On rough roads or when there is a lot of vibration, the quick release on my front brake will sometimes pop open. Is there a way to prevent this from happening?

Closeup of front brake

If it helps, the bike is a 1995 Trek 370, which has Shimano 250EX brakes and Shimano Exage 300EX levers (according to BikePedia).

  • Do you have a quick release on the brake lever too? Post a photo if you’re unsure
    – Swifty
    Commented Jul 24, 2018 at 20:37
  • 2
    It’s a design flaw. Try some electrical tape to keep it in place.
    – Rider_X
    Commented Jul 24, 2018 at 21:12
  • If the level disassembles with a bolt, disassemble it and add a washer or some such to increase the friction. Commented Jul 24, 2018 at 21:15
  • @Swifty No, there is no quick release on the brake lever. Commented Jul 24, 2018 at 21:58
  • @Rider_X Would I just tape the quick-release lever to the caliper arm that it's attached to? Commented Jul 24, 2018 at 23:14

4 Answers 4


That photo shows a pretty filthy bike.

I'd start with a full disassemble of the rear brake caliper, and clean all the metal parts, and especially on the friction areas. Then I'd buff the whole thing with brasso or JIF cleaner. Then reassemble and see if it improves. If not, you could rough up the friction surface under the quick release using some sand paper.

If the main spring in the brake caliper is weak then this may be a losing battle, because sourcing replacement parts is hard. In this case, just explore for some more modern double pivot calipers, and fit them up with new brake cables.

The temp fixes suggested by others are exactly that - temp fixes. I wouldn't even ride this bike if your braking ability is compromised.

  • Okay, it sounds like replacement of the caliper is the way to go. Would a new caliper require a new brake cable, or would that be a preventive measure? Commented Jul 25, 2018 at 15:59
  • @BrentMcCarthy purely preventative. Brake cables are consumables and generally last 1-5 years for normal usage. They normally rust on the inside increasing friction which shows as a brake that pulls on but is reluctant to release. A replacement pack of cable parts should be 1/20th the cost of the replacement calipers, and a nice fresh inner cable makes installation easier. The inners will settle over a month, so expect to adjust them after a bit. Totally normal.
    – Criggie
    Commented Jul 25, 2018 at 21:49
  • 1
    To expand on that - if its been dirty a lot, then the grit may have got into the brake making the friction of the QR lower by abrasion. Cleaning will help show that. You could also add some kind of friction washer when reassembling the QR but brakes are not really a place for experimenting, New calipers would be safest.
    – Criggie
    Commented Jul 26, 2018 at 11:15

Presumably the QR lever originally had enough friction to stay closed but has worked loose or a plastic washer or bushing that provided the friction has degraded. Obviously keeping a brake functioning is a high priority

Probably the simplest solution is to use a bit of tape to hold the lever closed, but tape may come off. Maybe you could use a small zip tie or the type of wire used to stop bolts coming loose.


Criggie is right of course, so I’m going to amend this a bit.

You should stop riding the bike until you replace the brake if your braking is compromised. The.QR isn’t really serviceable so if it’s not functioning the unit should be replaced.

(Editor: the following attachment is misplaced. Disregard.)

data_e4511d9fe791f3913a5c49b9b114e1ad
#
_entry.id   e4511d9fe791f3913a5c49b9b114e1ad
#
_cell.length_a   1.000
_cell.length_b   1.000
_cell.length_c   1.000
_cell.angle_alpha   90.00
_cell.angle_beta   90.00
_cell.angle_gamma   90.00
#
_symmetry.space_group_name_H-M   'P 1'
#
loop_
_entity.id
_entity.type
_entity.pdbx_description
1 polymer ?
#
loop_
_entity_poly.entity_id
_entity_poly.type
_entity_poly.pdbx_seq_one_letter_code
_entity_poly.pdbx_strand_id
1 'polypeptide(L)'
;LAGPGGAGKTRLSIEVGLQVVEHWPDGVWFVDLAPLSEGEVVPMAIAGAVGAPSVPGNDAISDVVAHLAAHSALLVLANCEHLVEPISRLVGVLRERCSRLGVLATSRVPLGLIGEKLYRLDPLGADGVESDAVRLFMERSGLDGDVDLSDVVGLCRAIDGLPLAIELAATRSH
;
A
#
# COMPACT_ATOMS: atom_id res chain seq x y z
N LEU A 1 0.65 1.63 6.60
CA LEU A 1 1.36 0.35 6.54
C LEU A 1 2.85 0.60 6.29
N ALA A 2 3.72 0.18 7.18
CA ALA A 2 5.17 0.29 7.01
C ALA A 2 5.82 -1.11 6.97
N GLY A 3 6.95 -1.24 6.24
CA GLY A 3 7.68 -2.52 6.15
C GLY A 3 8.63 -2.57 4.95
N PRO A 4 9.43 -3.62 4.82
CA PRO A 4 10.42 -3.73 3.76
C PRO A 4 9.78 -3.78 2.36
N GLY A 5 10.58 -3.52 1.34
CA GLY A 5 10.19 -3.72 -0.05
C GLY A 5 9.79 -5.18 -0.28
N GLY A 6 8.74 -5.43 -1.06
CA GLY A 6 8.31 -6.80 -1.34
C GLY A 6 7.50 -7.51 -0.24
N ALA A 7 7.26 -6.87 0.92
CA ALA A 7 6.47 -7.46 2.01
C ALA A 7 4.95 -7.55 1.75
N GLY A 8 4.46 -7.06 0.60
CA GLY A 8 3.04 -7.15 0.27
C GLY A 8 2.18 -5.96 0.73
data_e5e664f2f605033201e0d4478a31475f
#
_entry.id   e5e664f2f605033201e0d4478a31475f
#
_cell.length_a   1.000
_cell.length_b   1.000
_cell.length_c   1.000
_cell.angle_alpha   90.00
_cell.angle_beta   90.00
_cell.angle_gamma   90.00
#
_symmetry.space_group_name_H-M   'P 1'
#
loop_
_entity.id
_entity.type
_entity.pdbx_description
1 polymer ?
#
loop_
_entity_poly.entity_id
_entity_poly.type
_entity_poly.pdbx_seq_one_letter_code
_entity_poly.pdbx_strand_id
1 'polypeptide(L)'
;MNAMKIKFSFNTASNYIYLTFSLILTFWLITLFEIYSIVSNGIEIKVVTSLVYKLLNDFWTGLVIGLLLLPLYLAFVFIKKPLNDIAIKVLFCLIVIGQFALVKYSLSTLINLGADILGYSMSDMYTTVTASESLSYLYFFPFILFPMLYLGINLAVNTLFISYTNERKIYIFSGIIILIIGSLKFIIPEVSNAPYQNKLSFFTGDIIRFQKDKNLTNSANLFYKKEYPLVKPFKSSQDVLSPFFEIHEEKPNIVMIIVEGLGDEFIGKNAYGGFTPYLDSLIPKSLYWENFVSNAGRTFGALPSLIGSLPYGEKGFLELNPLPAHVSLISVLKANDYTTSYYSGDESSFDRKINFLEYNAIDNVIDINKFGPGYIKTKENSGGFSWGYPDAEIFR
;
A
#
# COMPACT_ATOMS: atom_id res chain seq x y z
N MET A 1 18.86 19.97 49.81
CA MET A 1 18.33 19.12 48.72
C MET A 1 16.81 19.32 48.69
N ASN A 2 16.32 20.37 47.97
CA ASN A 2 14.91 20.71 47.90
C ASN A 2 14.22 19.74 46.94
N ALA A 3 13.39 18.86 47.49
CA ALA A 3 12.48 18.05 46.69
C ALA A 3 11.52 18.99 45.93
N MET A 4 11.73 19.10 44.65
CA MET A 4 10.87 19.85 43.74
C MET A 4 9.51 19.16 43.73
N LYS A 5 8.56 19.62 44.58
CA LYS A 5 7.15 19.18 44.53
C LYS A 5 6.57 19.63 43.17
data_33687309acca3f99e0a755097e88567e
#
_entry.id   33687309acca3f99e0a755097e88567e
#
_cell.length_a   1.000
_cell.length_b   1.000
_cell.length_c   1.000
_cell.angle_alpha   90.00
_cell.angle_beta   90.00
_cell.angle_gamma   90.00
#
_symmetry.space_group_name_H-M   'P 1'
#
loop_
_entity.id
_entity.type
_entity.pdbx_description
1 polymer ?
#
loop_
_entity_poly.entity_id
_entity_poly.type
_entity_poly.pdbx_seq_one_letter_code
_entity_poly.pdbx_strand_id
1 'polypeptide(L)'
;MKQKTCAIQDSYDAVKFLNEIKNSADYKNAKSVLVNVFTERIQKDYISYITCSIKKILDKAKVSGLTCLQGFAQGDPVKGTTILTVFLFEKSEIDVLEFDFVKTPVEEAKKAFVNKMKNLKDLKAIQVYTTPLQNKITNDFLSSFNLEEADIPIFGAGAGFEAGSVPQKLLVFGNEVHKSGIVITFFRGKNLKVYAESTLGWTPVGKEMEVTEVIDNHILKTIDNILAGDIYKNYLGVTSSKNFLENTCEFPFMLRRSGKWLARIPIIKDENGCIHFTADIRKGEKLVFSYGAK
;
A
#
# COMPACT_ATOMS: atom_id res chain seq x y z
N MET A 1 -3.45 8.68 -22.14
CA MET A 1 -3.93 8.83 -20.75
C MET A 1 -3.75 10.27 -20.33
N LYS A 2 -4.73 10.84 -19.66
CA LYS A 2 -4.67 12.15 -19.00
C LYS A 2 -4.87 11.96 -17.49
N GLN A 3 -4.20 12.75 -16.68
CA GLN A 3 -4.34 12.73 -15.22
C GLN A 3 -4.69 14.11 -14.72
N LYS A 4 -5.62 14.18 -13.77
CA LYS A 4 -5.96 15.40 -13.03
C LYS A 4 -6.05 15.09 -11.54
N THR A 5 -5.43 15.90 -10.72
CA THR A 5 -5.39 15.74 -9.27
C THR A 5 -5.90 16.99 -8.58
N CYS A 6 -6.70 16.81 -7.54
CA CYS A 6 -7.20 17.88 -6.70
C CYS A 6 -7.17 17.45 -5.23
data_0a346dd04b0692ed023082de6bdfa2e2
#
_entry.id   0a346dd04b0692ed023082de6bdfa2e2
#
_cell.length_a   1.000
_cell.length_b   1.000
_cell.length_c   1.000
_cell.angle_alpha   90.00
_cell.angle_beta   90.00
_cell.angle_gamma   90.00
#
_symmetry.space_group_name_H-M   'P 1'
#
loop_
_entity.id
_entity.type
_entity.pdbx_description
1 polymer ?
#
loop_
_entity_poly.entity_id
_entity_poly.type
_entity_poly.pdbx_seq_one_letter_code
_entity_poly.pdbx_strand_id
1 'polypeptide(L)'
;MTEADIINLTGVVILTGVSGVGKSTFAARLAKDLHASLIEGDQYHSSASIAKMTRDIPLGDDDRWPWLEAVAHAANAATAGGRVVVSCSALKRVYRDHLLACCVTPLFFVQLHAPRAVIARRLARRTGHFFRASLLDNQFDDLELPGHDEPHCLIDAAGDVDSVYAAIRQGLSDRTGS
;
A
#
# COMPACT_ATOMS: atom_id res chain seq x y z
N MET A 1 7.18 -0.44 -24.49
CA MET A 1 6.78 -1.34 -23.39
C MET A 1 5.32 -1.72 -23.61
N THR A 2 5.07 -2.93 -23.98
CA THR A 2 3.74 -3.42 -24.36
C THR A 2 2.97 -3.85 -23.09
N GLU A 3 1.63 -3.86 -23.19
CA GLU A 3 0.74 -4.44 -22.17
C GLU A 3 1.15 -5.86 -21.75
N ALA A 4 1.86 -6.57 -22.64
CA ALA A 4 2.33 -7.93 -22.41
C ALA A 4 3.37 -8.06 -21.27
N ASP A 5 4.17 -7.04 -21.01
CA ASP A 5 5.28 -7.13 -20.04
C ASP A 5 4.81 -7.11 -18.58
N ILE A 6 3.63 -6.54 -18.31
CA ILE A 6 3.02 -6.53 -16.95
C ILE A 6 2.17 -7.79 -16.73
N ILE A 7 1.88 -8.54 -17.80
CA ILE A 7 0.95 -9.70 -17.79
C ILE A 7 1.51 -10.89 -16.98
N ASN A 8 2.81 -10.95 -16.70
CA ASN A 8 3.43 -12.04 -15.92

If you must ride to the bike shop to have this done, you could choose to bypass the QR by opening it fully and re-fixing (tighten) the cable to take up the slack.

Might be a bit hacky, so proceed at your own risk etc. But I’ve seen people set their bike up like this on accident even, not realising how QR works.

Sometimes bike maintenance just means replacing worn out parts.

  • Going without the QR is a fine temp fix - I'd be worried that the QE mechanism might not take the full strain of braking while in the open position. But good enough for gentle braking. Risk is emergency braking is always unexpected.
    – Criggie
    Commented Jul 26, 2018 at 11:22
  • 1
    @Criggie mm, but it would still be the same mechanism, just in the open position. Brake designers must have thought about us using brakes without closing the QR, Shirley?
    – Swifty
    Commented Jul 26, 2018 at 11:37
  • 1
    It'll vary, but I think that when the QR is closed, the cable is pulling more on the main arm and pulling the QR onto the arm... some(?) force will be through the QR's mount but not all of it. When the QR is open its a simple link in the chain and 100% of the braking forces are being pulled straight up through it. So the QR cam's axle has to take more of the forces. I don't have the maths to guess how much strain would go through that tiny axle when its closed normally, but when open it will be taking "more" force.
    – Criggie
    Commented Jul 26, 2018 at 11:41

One other idea: I guess for the quick release to come loose the cable temporarily has to be unloaded by vibrations (try releasing the QR while pulling the brake, it shouldn’t be possible).

Maybe the springs are too weak or the cable is too dirty? Is brake action smooth and easy? If not, you might want to replace your cables and housing first.

  • 1
    I think this is good, I just handled a boxed Sora 3500 brake and it has nearly no friction in the QR. The mechanism would be held closed by the tension in the cable vs caliper return spring. If the spring isn't functioning fully then reduced tension could be not enough to hold the QR shut
    – Swifty
    Commented Jul 26, 2018 at 12:07

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